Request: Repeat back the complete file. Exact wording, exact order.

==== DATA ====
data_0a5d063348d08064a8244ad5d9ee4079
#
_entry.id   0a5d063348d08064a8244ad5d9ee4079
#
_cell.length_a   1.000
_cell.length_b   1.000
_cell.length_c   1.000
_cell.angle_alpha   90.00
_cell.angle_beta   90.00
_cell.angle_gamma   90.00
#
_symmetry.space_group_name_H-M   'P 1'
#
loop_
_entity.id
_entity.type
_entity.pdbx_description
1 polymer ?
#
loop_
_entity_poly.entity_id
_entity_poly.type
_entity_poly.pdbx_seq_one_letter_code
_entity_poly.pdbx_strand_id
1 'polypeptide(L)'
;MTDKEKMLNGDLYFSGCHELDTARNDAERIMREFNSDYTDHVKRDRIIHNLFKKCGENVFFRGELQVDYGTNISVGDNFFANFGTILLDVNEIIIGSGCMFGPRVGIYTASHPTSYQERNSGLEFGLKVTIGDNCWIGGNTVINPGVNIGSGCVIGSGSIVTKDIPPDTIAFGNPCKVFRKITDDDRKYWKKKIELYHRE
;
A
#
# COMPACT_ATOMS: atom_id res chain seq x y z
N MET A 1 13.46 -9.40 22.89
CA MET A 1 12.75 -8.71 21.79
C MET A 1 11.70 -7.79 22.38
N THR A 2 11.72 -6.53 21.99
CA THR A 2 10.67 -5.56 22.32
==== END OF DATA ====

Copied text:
data_0a5d063348d08064a8244ad5d9ee4079
#
_entry.id   0a5d063348d08064a8244ad5d9ee4079
#
_cell.length_a   1.000
_cell.length_b   1.000
_cell.length_c   1.000
_cell.angle_alpha   90.00
_cell.angle_beta   90.00
_cell.angle_gamma   90.00
#
_symmetry.space_group_name_H-M   'P 1'
#
loop_
_entity.id
_entity.type
_entity.pdbx_description
1 polymer ?
#
loop_
_entity_poly.entity_id
_entity_poly.type
_entity_poly.pdbx_seq_one_letter_code
_entity_poly.pdbx_strand_id
1 'polypeptide(L)'
;MTDKEKMLNGDLYFSGCHELDTARNDAERIMREFNSDYTDHVKRDRIIHNLFKKCGENVFFRGELQVDYGTNISVGDNFFANFGTILLDVNEIIIGSGCMFGPRVGIYTASHPTSYQERNSGLEFGLKVTIGDNCWIGGNTVINPGVNIGSGCVIGSGSIVTKDIPPDTIAFGNPCKVFRKITDDDRKYWKKKIELYHRE
;
A
#
# COMPACT_ATOMS: atom_id res chain seq x y z
N MET A 1 13.46 -9.40 22.89
CA MET A 1 12.75 -8.71 21.79
C MET A 1 11.70 -7.79 22.38
N THR A 2 11.72 -6.53 21.99
CA THR A 2 10.67 -5.56 22.32